Jacques Levy co-wrote seven songs with Bob Dylan for his 1976 album Desire. Levy signed a work-for-hire contract that entitled him and his publisher to 35% of the songs’ revenue, paid by Dylan or directly from a performance rights organization. Now, Levy’s widow has filed a $7.25 million lawsuit claiming that the sale of Dylan’s catalog to Universal breached their agreement. The case includes a total of “$5.25 million on two breaches of contract counts and one count of “tortious interference with contract” (all based on a valuation of $300 million for the catalog sale), and $2 million in punitive damages “in order to deter similar conduct from happening in the future and to punish the Dylan Defendants for their malfeasance and contractual breaches.”

“The term’ income,’ as set forth in…the Agreement, is unrestricted and unambiguous,” states Levy’s attorney Richard Golub, adding, “The Agreement’s terms make clear that the Agreement is highly atypical of a work-for-hire agreement, bestowing on Plaintiffs considerable significant material rights and material benefits that are not customarily granted to employees-for-hire and that the label work-for-hire is, in this instance, a misnomer.”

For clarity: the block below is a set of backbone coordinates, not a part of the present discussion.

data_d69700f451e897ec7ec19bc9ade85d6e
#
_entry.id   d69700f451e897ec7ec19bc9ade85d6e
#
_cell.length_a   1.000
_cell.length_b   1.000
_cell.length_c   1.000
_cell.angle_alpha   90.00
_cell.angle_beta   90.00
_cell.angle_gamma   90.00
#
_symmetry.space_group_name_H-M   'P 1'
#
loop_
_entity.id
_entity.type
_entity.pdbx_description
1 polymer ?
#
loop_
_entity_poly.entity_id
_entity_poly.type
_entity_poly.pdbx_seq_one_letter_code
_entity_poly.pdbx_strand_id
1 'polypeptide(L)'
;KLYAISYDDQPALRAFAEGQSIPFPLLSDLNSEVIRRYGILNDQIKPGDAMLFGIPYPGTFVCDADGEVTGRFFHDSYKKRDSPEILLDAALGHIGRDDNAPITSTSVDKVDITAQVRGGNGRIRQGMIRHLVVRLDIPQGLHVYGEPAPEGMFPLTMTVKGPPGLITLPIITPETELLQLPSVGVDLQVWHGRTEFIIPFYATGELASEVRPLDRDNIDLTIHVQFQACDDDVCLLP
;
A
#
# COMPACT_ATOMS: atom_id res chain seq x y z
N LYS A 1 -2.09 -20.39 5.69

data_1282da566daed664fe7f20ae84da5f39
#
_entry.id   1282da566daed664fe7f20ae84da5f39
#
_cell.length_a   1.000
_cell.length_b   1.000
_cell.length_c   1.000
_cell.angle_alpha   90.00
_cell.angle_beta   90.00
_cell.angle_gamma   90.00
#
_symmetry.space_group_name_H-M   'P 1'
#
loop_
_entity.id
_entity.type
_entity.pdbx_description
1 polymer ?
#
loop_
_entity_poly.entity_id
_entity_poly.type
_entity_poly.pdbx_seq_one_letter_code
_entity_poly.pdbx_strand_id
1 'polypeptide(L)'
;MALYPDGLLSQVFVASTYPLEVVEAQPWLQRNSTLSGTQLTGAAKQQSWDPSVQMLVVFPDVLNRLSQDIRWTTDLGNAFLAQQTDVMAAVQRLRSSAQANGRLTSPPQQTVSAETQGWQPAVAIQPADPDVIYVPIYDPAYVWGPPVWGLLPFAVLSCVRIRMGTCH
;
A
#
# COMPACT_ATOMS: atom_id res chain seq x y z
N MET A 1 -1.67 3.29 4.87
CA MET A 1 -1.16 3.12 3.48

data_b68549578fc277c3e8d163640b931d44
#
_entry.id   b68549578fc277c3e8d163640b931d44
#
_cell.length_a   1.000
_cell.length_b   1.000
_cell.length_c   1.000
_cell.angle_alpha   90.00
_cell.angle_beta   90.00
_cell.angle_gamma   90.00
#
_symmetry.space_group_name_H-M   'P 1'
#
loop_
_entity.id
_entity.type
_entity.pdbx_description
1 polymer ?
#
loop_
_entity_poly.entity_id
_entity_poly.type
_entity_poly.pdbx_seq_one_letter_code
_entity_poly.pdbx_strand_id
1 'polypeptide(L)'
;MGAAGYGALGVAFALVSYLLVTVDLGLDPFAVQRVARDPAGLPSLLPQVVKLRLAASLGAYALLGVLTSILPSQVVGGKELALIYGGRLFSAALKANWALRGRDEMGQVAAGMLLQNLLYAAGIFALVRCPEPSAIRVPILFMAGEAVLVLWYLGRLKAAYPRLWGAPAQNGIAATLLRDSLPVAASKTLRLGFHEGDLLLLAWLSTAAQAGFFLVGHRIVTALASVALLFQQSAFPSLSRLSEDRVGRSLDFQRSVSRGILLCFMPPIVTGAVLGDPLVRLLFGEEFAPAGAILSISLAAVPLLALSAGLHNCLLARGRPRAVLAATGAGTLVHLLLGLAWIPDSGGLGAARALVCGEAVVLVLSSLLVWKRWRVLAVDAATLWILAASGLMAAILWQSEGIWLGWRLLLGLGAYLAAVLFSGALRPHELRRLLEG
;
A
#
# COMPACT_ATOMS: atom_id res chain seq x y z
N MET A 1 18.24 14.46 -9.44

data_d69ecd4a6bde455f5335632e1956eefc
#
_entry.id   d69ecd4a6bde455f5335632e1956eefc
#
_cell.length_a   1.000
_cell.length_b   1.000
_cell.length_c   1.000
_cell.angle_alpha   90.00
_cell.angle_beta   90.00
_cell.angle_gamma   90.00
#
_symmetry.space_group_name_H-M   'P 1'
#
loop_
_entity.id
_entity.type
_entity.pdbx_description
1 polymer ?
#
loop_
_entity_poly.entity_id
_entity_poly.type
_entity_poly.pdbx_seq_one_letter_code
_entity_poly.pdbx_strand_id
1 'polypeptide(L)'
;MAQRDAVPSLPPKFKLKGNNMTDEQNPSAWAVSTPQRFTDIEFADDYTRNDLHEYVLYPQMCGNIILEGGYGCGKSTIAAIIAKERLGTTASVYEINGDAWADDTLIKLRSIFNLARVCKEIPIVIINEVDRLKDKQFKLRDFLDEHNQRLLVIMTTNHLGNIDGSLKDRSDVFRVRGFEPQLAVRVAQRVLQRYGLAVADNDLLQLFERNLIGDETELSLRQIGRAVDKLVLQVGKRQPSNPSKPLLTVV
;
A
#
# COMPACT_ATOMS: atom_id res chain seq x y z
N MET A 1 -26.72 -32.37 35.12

While Dylan’s lawyer, Orin Snyder, responded to the suit, saying, “This lawsuit is a sad attempt to unfairly profit off of the recent catalog sale,” remarked Dylan’s lawyer Orin Snyder in a statement emailed to Billboard. “The plaintiffs have been paid everything they are owed. We are confident that we will prevail. And when we do, we will hold the plaintiffs and their counsel responsible for bringing this meritless case.”

– Excerpt from an article for BGR by Chris Eggertsen and Colin Stutz. Read the full article here.

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